Raeesah Khan shouldn’t resign. Don’t be too harsh on her.

The hullabaloo over Raeesah Khan’s dishonesty in parliament is understandably a point of outrage for many Singaporeans, especially for the constituents she represents, the same citizens who are up in arms calling for Raeesah’s resignation.

But are we overreacting?

Politicians sometimes lie for political expediency

Research led by Oliver Hahl of Carnegie Mellon University has identified the specific circumstances in which people accept politicians who lie.

It is only when people feel disenfranchised and excluded from a political system that they accept lies from a politician who claims to be a champion of the “people” against the “establishment” or “elite”. Under those specific circumstances, flagrant violations of behaviour that is championed by this elite – such as honesty or fairness — can become a signal that a politician is an authentic champion of the “people” against the “establishment”.

For populist politicians such as Raeesah who explicitly pit a mythical people against an equally mythical elite, blatant disregard for facts only underscores her authenticity in the eyes of supporters.

No amount of factchecking will reduce the appeal of Raeesah or any other populist demagogue around the world.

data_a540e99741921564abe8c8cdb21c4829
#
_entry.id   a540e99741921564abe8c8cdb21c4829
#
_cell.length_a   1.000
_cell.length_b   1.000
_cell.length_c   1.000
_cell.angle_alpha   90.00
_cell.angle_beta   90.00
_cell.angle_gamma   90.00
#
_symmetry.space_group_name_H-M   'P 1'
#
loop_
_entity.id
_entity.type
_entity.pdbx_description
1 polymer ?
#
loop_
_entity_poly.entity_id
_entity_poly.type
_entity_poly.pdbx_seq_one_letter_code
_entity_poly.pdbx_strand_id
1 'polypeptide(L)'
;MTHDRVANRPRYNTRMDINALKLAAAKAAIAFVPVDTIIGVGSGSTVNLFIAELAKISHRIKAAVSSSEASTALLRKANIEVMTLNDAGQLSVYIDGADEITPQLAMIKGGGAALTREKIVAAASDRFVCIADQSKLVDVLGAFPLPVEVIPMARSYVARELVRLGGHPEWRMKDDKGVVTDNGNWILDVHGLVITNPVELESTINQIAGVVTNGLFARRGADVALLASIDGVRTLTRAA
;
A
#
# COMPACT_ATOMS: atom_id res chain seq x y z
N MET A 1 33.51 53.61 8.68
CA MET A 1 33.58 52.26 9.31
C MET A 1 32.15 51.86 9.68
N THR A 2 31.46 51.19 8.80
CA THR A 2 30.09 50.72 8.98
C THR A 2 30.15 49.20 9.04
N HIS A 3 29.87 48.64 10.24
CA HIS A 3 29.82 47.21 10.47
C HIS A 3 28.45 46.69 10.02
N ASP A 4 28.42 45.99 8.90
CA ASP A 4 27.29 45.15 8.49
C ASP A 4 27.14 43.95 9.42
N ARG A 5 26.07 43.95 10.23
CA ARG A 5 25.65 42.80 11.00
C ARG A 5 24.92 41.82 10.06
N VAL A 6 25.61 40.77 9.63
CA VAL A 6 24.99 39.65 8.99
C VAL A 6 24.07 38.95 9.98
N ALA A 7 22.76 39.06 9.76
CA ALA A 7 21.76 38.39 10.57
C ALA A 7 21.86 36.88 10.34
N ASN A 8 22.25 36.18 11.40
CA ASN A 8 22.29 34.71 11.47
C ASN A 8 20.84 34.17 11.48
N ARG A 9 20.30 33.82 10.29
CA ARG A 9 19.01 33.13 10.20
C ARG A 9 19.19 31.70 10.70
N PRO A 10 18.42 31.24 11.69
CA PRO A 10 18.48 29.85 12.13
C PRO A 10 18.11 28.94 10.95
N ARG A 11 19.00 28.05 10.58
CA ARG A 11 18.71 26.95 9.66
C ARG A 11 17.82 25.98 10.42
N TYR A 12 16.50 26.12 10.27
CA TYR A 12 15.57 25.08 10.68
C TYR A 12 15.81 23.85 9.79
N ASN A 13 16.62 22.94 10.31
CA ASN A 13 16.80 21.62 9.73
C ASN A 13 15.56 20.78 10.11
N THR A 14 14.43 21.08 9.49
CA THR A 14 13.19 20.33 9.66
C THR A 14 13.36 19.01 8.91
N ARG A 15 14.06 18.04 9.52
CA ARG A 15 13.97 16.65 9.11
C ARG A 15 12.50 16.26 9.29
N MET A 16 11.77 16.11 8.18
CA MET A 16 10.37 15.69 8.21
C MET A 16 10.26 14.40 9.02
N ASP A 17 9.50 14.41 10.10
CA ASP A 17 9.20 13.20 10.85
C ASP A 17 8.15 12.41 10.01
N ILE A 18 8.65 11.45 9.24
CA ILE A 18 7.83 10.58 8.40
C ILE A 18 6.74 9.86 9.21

To defang demagogues, and to make lying unacceptable again, requires that voters regain trust in the political system.

The research by Hahl and his colleagues also showed that when people consider a political system to be legitimate and fair, they reject politicians who tell untruths and they resent being lied to. So the key to moving on involves pursuing politics that reduce the appeal of populist demagogues and that create incentives for politicians to be more honest.

Other cases of misleading claims by Singapore politicians

In 2020, People’s Action Party (PAP)’s Ng Ling Ling who was running for an Ang Mo Kio seat in GE2020 was called out by her former colleague for claiming to have “set up the Social Service Training Institute (SSTI)” during her time with the National Council of Social Service. The colleague called it a false claim. It was later clarified that Ling Ling was part of the pioneer team and not the key founder of SSTI.

In 2019, High Court Judge Kannan Ramesh had strong words for party chairman Sylvia Lim, former chief Low Thia Khiang and current chief Pritam Singh who were sued by Aljunied-Hougang Town Council (AHTC) and Pasir Ris-Punggol Town Council (PRPTC) — calling them out for dishonest and improper conduct, among other things.

In 2014, WP MP Faisal had to apologise in parliament for making an allegation without backing it up with facts. He later apologised.

In 2018, Law and Home Affairs Minister K. Shanmugam accused WP chairman Sylvia Lim of dishonesty in “implying” that the Government’s announcement of the impending goods and services tax (GST) hike was “dishonest”. Sylvia disagreed and said she was entitled to her comments.

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